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As It Is In Heaven

Alexandra Geis in As It Is In Heaven
It would seem that the Shaker way of life was never destined to prevail. A society in which everyone behaves modestly, worked diligently, and lived happily in equality and friendship is a Utopian dream. Common sense would tell you that such a community couldn't survive in our harsh world, and the truth is that the Shakers didn't last much more than a century in America. Of course, you also might chalk that up to the fact that all Shakers took a vow of chastity--not the best way to keep a society going.

In As It Is In Heaven, writer Arlene Hutton introduces us to a thriving Shaker village in Pleasant Hill, Kentucky, that is upset when some of its female members begin to see visions. These so-called "gifts" cause the young girls who experience them to dance and twirl, see bright angels, shout out in praise, and fall into awed trances. Though all of this is supposedly for the glory of God, the other members of the community can't help but to see the girls' behavior as mere flights of fancy, excuses not to do chores, and a disruption of the Shakers' preferred, orderly method of worship.

Hutton shows how important order is to the community from the top of the play. The women enter singing and dancing in unison, dressed very much alike--no one is to stand out among the rest, as all are equal here. They sit down, facing forward, and the eldress, Hannah, requests that they confess their sins. The women individually stand up, sorrowfully admitting such grievous acts as failure to finish dinner and gossiping. Of course, they are only human, and soon their confessions seem more an excuse to make catty comments about one another as little resentments and tensions are revealed.

What Hutton does that is so fascinating is to show us people who appear to be the very picture of goodness and brings out their eccentricities and frailties. Some of these women have a weakness for gossiping, one has a tendency towards mean-spiritedness, and others find themselves looking over at the men (who live in a separate part of the village) more often than they should. Such failings may seem very innocent by modern standards, but these are apparently the sorts of things that made waves in a Shaker community, and it's fun to watch the dynamics. Hutton is excellent at drawing comedy from the situation, and the nine women in the cast play it for all it's worth. Judith Hawking is especially funny as Jane, a stoic whose ill temper seems always about to give way to tears.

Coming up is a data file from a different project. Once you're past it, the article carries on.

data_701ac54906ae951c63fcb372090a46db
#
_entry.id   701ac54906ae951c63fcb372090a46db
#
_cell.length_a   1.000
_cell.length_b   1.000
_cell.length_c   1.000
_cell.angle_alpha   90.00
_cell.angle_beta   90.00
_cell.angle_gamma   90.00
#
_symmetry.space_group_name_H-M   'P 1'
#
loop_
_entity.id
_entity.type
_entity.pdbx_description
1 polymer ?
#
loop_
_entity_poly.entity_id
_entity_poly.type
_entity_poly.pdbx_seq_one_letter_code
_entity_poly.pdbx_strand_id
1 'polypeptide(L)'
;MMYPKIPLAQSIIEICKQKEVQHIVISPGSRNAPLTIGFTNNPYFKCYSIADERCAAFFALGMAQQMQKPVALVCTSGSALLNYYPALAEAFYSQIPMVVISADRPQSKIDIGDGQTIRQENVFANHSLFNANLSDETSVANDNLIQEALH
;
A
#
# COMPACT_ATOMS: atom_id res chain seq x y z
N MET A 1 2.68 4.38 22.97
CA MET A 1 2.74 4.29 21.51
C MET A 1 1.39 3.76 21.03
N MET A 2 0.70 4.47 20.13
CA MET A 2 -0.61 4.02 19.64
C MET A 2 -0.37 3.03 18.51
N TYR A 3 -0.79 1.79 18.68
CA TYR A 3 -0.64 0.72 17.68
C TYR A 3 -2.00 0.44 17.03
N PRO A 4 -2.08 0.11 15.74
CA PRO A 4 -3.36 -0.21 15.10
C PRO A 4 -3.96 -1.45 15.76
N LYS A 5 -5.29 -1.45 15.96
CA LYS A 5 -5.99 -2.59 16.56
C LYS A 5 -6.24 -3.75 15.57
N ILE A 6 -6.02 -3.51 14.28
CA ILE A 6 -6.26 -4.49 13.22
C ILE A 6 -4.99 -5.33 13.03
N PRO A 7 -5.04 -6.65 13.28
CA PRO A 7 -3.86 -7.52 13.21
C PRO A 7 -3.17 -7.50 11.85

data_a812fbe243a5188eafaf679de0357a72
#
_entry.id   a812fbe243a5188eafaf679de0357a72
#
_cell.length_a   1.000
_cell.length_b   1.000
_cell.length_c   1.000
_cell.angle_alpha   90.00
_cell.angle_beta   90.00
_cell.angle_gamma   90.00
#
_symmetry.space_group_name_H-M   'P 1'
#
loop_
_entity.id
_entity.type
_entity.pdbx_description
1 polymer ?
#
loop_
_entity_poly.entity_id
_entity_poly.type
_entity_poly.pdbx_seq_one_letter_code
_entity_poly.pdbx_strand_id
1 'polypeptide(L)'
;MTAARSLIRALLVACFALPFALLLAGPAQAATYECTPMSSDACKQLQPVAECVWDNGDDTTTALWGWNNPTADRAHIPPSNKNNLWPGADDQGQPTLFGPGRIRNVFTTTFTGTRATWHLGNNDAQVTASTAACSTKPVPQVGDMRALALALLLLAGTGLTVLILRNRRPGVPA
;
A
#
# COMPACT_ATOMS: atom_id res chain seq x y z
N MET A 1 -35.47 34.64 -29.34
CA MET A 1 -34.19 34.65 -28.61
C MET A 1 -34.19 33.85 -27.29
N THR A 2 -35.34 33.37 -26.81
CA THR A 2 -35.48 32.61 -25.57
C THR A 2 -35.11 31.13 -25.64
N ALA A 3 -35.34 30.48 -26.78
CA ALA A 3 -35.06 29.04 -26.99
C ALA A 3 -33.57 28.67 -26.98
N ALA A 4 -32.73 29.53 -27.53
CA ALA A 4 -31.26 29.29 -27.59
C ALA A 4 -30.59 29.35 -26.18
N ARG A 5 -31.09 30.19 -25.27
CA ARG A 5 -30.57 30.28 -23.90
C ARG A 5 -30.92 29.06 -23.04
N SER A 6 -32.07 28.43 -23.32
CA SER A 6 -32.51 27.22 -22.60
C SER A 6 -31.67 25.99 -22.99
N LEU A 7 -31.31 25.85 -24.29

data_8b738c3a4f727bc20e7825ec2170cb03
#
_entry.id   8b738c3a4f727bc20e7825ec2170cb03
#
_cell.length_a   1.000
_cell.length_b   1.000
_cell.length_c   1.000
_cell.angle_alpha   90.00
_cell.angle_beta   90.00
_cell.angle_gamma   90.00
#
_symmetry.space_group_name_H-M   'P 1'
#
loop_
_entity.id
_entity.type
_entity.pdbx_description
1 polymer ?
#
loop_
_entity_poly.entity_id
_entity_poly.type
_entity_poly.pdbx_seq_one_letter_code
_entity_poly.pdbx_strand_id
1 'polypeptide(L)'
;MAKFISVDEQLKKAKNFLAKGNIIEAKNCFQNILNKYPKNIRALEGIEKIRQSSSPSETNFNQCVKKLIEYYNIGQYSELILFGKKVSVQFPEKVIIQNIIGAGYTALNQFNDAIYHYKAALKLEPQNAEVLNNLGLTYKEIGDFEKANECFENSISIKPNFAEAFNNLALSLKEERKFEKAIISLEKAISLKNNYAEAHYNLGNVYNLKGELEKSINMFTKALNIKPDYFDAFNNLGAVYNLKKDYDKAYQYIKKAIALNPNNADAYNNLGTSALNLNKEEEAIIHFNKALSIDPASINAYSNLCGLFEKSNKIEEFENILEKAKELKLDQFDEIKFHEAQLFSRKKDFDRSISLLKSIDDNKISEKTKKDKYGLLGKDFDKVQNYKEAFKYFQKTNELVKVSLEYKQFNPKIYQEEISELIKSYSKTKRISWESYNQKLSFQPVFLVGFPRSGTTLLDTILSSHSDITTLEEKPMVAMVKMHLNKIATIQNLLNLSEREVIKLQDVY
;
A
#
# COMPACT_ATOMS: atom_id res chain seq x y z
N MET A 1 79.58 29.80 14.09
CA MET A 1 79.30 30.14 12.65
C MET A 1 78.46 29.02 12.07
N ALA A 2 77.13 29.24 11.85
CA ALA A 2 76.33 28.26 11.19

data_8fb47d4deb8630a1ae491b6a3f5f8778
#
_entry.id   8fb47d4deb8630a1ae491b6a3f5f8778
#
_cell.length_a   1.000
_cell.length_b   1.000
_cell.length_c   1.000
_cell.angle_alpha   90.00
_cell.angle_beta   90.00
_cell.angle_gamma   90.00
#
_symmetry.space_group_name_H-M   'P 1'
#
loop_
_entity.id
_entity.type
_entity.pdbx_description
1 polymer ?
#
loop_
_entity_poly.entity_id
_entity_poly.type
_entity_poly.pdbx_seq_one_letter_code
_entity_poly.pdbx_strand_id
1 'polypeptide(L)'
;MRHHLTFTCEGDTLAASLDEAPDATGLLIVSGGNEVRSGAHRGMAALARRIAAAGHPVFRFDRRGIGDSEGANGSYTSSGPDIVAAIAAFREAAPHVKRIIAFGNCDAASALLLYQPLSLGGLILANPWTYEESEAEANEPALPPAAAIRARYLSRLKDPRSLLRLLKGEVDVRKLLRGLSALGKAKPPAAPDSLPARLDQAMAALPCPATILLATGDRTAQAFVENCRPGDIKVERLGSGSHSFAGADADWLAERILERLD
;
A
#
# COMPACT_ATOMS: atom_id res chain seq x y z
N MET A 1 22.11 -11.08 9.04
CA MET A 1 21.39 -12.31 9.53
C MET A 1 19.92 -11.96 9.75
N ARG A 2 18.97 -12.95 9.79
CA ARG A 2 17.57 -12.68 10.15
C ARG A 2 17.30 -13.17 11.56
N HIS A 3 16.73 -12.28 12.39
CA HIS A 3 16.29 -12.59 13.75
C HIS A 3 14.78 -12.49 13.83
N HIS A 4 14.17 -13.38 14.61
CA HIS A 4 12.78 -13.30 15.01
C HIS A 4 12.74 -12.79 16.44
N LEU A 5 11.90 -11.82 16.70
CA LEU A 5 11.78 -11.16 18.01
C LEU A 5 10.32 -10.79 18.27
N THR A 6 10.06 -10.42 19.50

The most steadfast and strong of the group is its leader, Hannah, a character embodied by Priscilla Shanks with immovable grace and a serene smile. It is Hannah who suffers most when the younger members of the group start to experience visions. As their fervor sweeps the community, Hannah tries to keep things under control but is soon faced with the reality that the rules of her community hold no sway over the rules of heaven. Meanwhile, the uproar ignites a flame in Jane and she begins to confront the past that has haunted her. Others in the group find themselves inspired to do things previously forbidden, like creating imaginative drawings and singing in harmony and counterpoint. These bursts of color and light elevate the women from a life of religious duty to moments of spiritual enlightenment.

A play with music, As It Is In Heaven is punctuated by frequent bursts of singing and hand-clapping from the group. The women sing gloriously a cappella, led by Julie Alderfer, who plays the boisterous Peggy. Their songs are joyous hymns, presumably authentic Shaker tunes; it's interesting to note that the most famous of these, "'Tis a Gift to Be Simple," is not heard until the curtain call. The 90-minute, bare bones production, well-received at the Edinburgh Festival this year, is moved along smoothly by director Beth Lincks to its satisfying and inspiring conclusion.

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